One of the things I love about traveling is acclimating to the cultural norms of a place. I like being aware, and a part of, situations that are considered socially acceptable abroad versus what you can (or can’t) get away with at home.

I’ve traveled so much that I feel spoiled when it comes to certain liberties, to the point that life becomes somewhat discouraging when I come back to my base and realize, “Damn, I’m not in country X anymore, I gots to follow rules yo.”

Here are some ways that travel has ruined me:

I can’t just walk around the streets holding a beer, or get drunk in the park.

In England, I’d take 2-litre plastic bottles of Strongbow Cider to Millennium Park and get totally shit-faced under the London Eye at like, noon on a Tuesday. They don’t have “open-container” laws in most places, and nobody really cares if you drink in public as long as you’re not bothering them.

Then I came back home and walked outside with a bottle of beer at a friend’s party. “OH MY GOD GET BACK IN THE HOUSE YOU’LL BE ARRESTED!” the party hostess screamed at me. Now I resort to hobo-tactics and guzzle alcohol from within the safety of a paper bag. Seriously? So tacky.

I can’t haggle for goods.

I can’t walk into Sears and say to a cashier, “I’ll pay you $7 for this shirt. 20 is way too expensive.” Likewise, I can’t go to a restaurant and say to the waiter, “I see your lobster fricassee is $53, but I only feel like paying you 25. Sound like a deal? No? Is there a discount if I order the lobster plus a selection of two sides? Come on dude, you’re still making a profit!” Flea markets aren’t even that lenient — the best I’ve done is maybe a 10% discount on some piece of junk I didn’t even want.

Haggling is more than just enterprise, it’s a cultural exchange. I just want to go back to the days where I’d haggle over market crafts with friendly Peruvian women who ended up inviting me back to their homes for a family supper…

I can’t shit anywhere I want.

Okay, so I’m not an animal and don’t just take dumps wherever, but when I was in Ghana and someone had to use the bathroom, we’d just pull over to the side of the road and go. You’d find a bush, or a grassy knoll, and do your biz-nass.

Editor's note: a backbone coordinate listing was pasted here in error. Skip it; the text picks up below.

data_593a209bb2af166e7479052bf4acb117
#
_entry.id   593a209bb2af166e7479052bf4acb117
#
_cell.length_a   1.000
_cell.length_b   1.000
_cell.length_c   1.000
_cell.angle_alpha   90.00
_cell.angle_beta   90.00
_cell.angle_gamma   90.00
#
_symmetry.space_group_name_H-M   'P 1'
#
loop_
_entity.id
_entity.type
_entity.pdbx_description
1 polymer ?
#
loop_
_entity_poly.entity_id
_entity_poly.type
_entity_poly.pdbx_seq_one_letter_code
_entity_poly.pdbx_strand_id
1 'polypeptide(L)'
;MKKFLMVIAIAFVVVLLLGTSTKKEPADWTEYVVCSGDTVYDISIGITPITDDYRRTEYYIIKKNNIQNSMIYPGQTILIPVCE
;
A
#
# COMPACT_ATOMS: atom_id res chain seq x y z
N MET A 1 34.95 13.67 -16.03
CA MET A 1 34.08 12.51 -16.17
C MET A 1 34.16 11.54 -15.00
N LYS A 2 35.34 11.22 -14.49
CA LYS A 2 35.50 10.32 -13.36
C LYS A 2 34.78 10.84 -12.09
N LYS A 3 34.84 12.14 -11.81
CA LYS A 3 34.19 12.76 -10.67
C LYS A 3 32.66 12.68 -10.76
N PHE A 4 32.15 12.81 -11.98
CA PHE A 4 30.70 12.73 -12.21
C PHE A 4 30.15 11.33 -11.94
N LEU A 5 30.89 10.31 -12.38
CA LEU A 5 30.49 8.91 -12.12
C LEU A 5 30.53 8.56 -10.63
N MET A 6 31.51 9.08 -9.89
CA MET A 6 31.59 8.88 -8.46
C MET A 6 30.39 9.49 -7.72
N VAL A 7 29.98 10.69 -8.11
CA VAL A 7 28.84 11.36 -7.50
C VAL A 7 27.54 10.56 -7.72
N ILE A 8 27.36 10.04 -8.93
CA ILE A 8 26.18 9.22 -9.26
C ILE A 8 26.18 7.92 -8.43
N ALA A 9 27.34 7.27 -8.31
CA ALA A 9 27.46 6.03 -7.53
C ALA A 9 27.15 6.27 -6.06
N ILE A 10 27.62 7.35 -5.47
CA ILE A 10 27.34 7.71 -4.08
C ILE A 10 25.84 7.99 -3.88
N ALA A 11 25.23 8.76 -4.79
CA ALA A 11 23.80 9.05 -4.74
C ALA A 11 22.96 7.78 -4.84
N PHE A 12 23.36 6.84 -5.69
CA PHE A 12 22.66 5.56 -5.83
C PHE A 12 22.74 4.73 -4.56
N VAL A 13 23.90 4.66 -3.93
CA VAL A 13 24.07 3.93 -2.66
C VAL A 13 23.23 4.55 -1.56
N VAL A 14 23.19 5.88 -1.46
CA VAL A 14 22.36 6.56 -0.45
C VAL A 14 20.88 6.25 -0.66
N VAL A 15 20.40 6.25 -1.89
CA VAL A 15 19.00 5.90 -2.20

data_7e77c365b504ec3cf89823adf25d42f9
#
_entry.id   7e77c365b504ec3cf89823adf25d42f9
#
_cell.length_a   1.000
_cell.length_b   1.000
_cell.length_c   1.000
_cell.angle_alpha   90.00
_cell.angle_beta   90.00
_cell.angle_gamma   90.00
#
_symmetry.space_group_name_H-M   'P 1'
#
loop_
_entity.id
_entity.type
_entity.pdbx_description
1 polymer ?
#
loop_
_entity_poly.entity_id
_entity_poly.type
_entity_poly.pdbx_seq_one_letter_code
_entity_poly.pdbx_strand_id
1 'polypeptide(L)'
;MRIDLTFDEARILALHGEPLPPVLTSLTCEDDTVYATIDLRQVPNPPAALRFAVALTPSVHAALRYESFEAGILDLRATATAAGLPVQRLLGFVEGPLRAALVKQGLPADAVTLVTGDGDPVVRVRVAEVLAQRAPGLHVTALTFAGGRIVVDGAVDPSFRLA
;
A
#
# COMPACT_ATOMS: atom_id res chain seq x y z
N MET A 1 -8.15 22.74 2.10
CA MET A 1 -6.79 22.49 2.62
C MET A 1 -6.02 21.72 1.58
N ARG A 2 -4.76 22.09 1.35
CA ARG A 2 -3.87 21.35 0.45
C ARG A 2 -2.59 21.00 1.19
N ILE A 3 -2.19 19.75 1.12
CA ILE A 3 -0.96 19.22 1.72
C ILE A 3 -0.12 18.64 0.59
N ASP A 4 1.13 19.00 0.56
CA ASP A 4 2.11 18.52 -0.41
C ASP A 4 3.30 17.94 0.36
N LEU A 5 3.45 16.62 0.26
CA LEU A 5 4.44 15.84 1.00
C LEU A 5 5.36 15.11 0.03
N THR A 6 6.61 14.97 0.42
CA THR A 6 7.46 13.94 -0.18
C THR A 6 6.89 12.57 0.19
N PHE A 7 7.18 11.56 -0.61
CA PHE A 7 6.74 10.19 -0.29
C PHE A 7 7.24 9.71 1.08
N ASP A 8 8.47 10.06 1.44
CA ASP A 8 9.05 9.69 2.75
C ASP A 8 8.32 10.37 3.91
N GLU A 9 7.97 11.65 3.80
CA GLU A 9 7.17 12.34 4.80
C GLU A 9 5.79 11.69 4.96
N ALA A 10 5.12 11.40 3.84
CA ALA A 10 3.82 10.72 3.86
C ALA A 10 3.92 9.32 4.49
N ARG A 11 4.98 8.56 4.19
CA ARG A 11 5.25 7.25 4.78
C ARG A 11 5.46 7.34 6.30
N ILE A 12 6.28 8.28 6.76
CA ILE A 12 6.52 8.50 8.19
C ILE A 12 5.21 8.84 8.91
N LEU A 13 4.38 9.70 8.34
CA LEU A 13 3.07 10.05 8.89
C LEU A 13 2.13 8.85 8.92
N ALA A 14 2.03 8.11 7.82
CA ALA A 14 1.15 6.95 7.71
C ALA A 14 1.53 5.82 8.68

But I can’t really do that in suburban Long Island — there are very few sheltered areas out of public view, and most businesses won’t even let you touch the door of their restroom without buying something first. Driving home while digesting Indian food has become a terrible nightmare of, “Am I going to shart myself today because the closest place to take a roadside crap is the local elementary school?” Also, I’d probably get arrested.

I can’t have a seven-hour workday with a two-hour nap in between.

Man, how I miss siestas. It makes sense to have them — you work hard, you need rest, and you need to recharge. Every hour you stay open and a customer doesn’t come in is money wasted. And napping makes you feel happier, and oftentimes more productive.

Sure, places like Spain have massive economic issues, but I’m pretty positive that’s just from poor financial management, not resting while you work. But I get docked for taking one minute over my 30-minute lunch break; I think my office would explode if I took a two-hour nap at my desk.

I can’t eat whatever I want without someone criticizing me.

The worst food-bullying I ever got while dining abroad was, “You need to eat more — here, have another serving! I make great spanakopita, yes?” Many places in the US, like the Southern Lowcountry, take pride in their food culture and celebrate the art of their cuisine. But when I come home, everyone has an opinion on how and what I should eat.

“Don’t eat dairy, you don’t need that much calcium anymore.” “You should become a vegan because all the hormones society pumps into our meat are killing you.” “I don’t eat anything except an apple and a string cheese all day, and I’ve lost seven pounds!”

Gross. Everyone shut up and let me eat whatever I want, because we’re all going to die someday and probably from something we ate (and yes, choking on your gluten-free cupcake counts).

I can’t just be naked.

Lots of folks I’ve met around the world are totally comfortable hanging out in their undies, or not wearing a shirt, sometimes forgoing pants altogether…not because it’s some weird fetish, or they’re horny all the time, but because they’re comfortable enough with their bodies not to let a little nudity get in the way of their everyday lifestyle.

My Czech friends hang out in their skivvies on the weekend — it’s comfortable, especially in the summertime. But they don’t get off on it — if they want to have sex they get up and go into another room and do it in private. Like normal people.

Now, however, people get freaked out when my shorts are too short, or I don’t wear a bra under my tank top. How is it any different than walking around in a bathing suit? Sometimes I just don’t feel like wearing pants — why is that not okay?